Yesterday, Rwanda joined the rest of the world to mark the international Mental Health Day under the theme, Dignity in Mental Health: Psychological & Mental Health First Aid for All.
Mental health remains one of the biggest challenges facing the health sector, and is largely rooted in the 1994 Genocide against Tutsi, which left over one million people dead. Most of the Genocide survivors still suffer from post traumatic stress disorder and need regular treatment and follow up in their respective communities. A lot has been done to address mental health issues at the government level, but more needs to be done to manage the challenge holistically
This is because the effects of the Genocide were far-reaching that it left survivors traumatised and with lifelong psychological wounds. Intensified efforts among stakeholders will go a long way in addressing mental health challenges in the country. At the community level, more awareness sensitisation drives should be undertaken on mental health, its tell tale signs and what to do in case a person shows symptoms of mental illness.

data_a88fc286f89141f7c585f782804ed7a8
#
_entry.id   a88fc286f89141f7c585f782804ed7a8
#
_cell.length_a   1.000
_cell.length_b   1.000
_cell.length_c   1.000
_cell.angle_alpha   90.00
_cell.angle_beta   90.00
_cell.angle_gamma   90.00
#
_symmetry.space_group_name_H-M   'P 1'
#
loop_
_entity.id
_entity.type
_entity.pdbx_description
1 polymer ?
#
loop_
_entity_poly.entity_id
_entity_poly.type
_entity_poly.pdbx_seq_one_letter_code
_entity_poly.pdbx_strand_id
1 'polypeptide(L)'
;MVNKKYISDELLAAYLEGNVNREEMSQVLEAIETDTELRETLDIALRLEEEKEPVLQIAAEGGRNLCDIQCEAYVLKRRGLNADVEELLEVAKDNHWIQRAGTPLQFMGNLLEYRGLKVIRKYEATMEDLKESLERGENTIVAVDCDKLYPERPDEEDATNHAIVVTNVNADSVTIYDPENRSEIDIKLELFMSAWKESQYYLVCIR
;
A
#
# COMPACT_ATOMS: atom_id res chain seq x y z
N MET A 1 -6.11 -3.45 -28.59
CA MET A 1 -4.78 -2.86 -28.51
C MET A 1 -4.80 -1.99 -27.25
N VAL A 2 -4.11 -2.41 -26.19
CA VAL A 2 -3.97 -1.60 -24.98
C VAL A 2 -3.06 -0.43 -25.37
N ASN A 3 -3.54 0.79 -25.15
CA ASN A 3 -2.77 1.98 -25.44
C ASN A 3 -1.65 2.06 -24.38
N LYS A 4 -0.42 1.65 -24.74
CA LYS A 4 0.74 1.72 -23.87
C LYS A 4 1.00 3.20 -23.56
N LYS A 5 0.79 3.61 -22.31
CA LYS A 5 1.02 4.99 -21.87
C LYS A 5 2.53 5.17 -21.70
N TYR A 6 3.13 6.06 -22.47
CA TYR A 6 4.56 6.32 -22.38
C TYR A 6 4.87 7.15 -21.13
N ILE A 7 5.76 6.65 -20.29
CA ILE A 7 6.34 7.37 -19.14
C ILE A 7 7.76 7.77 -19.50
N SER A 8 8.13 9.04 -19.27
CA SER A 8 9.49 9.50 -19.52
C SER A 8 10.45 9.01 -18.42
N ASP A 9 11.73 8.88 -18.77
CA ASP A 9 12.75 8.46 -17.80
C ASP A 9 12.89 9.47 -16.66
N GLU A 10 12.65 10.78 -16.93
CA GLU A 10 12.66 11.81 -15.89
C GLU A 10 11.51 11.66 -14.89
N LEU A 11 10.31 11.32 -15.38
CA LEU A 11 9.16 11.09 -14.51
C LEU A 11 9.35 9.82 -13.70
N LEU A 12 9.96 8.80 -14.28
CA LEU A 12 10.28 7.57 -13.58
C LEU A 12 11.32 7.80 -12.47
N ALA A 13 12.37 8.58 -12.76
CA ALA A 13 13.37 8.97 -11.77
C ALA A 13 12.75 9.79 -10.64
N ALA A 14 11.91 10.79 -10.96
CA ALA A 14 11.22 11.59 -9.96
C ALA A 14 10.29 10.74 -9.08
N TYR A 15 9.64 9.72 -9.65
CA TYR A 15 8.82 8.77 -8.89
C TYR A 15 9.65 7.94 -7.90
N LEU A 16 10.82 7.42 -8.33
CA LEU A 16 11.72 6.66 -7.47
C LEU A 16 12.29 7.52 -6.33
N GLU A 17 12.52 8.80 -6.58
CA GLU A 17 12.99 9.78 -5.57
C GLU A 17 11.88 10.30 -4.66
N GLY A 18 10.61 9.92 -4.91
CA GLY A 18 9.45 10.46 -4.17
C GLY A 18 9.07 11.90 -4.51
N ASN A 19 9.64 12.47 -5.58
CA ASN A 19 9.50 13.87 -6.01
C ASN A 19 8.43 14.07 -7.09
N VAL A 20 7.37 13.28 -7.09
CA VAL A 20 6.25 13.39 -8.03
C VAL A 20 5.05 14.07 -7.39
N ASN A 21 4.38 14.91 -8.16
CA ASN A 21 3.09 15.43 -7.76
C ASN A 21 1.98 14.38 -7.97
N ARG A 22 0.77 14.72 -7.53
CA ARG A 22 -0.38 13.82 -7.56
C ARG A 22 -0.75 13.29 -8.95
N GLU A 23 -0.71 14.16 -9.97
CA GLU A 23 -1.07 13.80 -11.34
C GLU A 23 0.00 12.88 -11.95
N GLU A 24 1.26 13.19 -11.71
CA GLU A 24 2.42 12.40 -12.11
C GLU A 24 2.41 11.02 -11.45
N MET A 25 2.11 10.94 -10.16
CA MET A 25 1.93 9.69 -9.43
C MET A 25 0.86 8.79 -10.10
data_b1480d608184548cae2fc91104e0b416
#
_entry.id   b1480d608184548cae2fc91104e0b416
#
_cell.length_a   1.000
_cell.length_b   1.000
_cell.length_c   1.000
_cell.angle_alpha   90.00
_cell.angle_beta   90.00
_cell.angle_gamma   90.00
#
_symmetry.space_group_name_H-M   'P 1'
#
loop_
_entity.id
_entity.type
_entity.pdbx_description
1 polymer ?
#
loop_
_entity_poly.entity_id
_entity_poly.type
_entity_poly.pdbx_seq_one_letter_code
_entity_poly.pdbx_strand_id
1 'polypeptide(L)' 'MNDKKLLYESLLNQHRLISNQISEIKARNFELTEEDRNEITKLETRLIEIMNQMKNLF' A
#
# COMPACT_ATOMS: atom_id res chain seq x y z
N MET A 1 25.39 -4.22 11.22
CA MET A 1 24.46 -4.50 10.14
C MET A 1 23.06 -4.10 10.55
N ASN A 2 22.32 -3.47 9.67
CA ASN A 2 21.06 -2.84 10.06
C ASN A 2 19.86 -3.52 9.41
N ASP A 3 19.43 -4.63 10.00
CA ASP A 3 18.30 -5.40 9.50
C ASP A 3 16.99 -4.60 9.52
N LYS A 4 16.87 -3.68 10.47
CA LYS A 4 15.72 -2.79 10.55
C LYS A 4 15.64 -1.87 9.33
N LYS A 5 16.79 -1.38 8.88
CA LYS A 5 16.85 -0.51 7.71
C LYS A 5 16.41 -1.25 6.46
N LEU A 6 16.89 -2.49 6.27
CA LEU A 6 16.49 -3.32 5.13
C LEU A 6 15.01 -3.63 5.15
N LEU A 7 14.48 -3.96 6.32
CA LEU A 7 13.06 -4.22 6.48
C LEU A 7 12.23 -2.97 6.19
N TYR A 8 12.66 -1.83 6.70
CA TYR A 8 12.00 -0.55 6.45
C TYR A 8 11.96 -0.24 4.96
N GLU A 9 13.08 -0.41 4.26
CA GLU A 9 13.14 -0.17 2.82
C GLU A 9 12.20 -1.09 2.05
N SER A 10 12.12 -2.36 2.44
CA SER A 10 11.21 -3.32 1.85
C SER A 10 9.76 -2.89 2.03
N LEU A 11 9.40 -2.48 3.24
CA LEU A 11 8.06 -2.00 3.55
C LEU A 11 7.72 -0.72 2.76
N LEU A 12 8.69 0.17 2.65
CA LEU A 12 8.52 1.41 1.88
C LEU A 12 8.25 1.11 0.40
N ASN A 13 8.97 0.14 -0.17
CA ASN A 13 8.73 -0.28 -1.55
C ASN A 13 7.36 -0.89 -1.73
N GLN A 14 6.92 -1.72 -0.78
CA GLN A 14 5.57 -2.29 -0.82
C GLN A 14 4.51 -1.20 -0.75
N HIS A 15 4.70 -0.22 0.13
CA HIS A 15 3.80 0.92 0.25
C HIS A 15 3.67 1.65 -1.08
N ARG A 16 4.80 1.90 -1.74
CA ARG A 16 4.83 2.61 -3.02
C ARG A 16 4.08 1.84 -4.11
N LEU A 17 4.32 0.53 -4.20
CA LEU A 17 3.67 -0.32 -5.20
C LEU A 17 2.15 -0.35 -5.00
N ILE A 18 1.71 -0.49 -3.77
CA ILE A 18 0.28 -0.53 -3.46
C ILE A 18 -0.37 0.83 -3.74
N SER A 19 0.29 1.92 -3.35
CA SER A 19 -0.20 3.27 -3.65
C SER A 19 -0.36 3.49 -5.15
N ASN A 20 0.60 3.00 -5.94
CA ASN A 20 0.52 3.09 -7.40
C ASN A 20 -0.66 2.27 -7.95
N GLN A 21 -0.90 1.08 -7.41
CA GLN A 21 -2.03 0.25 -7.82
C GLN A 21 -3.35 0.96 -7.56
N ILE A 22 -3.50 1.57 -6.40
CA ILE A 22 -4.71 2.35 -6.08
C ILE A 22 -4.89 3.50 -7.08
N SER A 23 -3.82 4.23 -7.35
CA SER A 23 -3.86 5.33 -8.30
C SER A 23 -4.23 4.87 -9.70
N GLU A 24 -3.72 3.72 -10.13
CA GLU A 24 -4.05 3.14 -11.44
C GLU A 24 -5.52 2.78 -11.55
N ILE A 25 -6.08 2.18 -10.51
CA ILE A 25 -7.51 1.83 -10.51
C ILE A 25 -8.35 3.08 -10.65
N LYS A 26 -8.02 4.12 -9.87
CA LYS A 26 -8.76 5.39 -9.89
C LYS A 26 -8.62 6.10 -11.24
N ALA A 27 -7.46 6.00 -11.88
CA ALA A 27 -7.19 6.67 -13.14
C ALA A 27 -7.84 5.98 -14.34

This will boost the fight against stigma, discrimination and other kinds of abuses against patients with mental health diseases.
Mental health services should as well be taken closer to the people through establishment of more mental health facilities to supplement the only national referral hospital for mental health. Rwanda currently has seven mental health experts, 50 nurses and up to 2000 psychiatrists. More mental experts need to be trained for effective integration of mental health services in community first aid services.
Also, in some communities, some people still think that mental illness is related to superstition. Many end up visiting traditional healers instead of visiting health centres. Increased awareness and taking mental health services closer to the people should be a priority.